Presumed liability won’t Get Britain Cycling. Cycle training won’t Get Britain Cycling. Separated cycle tracks won’t Get Britain Cycling. Subjective safety won’t Get Britain Cycling. Health messages won’t Get Britain Cycling. Better cycle security won’t Get Britain Cycling. ‘Go Dutch’ campaigns won’t Get Britain Cycling. 20mph zones won’t Get Britain Cycling. Taming cars won’t Get Britain Cycling. High-level political support for cycling won’t Get Britain Cycling. Millions more cash for cycling won’t Get Britain Cycling.
It’s a mix of all of the above, and more. Much more. There’s no simple solution. It’s not just about infrastructure. If it were, Stevenage would be a hot-bed of cycling in the UK. It’s not just about looking at what’s been done in New York, Groningen, Seville, Copenhagen and Chicago. We need to learn from those cities, for sure, but there’s no one-size-fits-all template that works for all cities. And cycling isn’t just about cities. We also need to tame the car in the countryside, too. None of this will be easy, we’re up against more than 100 years of planning for the car. And, let’s face it, the majority of people are glad there’s been this 100 years of planning for the car. People may not be happy to be stuck in their cars but even when given a gold-plated alternative, they may not use it. Inertia is like that.
On the first day of the ‘Get Britain Cycling’ inquiry I said that there was a huge untapped demand for cycling in this country. Let me qualify that. By ‘huge untapped demand’ I didn’t mean ‘millions of people will flock to cycling if only we stopped pandering to the car.’ Even if some dictator banned all cars, tomorrow, that wouldn’t turn millions of people into users of bicycles overnight. The bicycle is one way to get about – a clean, green, fast way to get about – but it’s not the only non-car mode of transport and focussing solely on the – admittedly-wonderful – bicycle doesn’t win us friends in high-places.
When transport minister Leslie Hore-Belisha said, in 1934, that cyclists were “hysterical prima donnas”, he was voicing a concern that resonates with many politicians to this day.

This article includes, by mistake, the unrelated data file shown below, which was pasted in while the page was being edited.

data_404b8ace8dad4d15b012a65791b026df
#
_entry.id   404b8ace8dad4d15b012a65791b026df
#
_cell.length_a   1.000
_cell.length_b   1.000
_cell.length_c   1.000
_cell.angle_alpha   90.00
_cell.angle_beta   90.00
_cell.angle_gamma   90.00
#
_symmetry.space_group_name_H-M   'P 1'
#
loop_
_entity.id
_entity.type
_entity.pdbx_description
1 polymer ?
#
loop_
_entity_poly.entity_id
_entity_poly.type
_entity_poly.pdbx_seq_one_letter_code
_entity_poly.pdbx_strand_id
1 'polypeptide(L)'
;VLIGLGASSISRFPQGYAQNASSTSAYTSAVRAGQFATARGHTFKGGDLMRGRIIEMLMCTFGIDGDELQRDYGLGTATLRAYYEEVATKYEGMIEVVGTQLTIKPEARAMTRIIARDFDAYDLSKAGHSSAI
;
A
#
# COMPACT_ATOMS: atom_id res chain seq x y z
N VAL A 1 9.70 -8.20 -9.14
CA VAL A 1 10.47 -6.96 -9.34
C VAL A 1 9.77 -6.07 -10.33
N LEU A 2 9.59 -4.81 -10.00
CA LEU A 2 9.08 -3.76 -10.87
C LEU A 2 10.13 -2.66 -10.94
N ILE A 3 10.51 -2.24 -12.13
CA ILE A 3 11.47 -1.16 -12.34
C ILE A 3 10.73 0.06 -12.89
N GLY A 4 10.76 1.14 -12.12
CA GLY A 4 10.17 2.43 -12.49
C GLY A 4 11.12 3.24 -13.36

I enjoyed giving evidence to the ‘Get Britain Cycling’ inquiry, especially as I’ve read so many transcripts from other parliamentary enquiries, from the pro-roads evidence given by John Loudon McAdam in the 1820s and 1830s through to pro-roads evidence given by cycle-motorist William Rees-Jeffreys in 1903 and then through into the modern era, with some mighty fine pro-cycling words said by politicians in 1997, that led exactly nowhere.
The evidence I gave to the ‘Get Britain Cycling’ inquiry has been said many times before. The evidence others gave has been said many times before, and what will be said tomorrow and over the next five weeks has been all given before (heck, back in 1938 the Automobile Association was trying to influence parliamentarians about the sort of wide bike paths and cycle underpasses that weren’t installed in the Netherlands until the 1970s and 1980s). Really, there’s nothing new under the sun. Thing is, words are easy to say, it’s action that counts. Will Professor Goodwin’s Get Britain Cycling report lead to action? I hope it does, but I’m not holding my breath.
It will be far easier for local and national politicians to carry on pandering to the motorised majority (even if, in some locations those who own cars are not in the majority).
The pix decorating this article were taken when I was in Washington D.C., mooching through the U.S. National Archives. The ‘Study the past’ statue, erected in 1935, has a partner: ‘What’s past is prologue’. This is a quote from Shakespeare’s The Tempest and means that history influences, and sets the context for, the present day.
Such themes are popular with historians and thinkers. Naturally, Confucious got there early: “Study the past if you would define the future.”
Personally, I prefer:
The past is behind, learn from it.
The future is ahead, prepare for it.
The present is here, live it.
Thomas S. Monson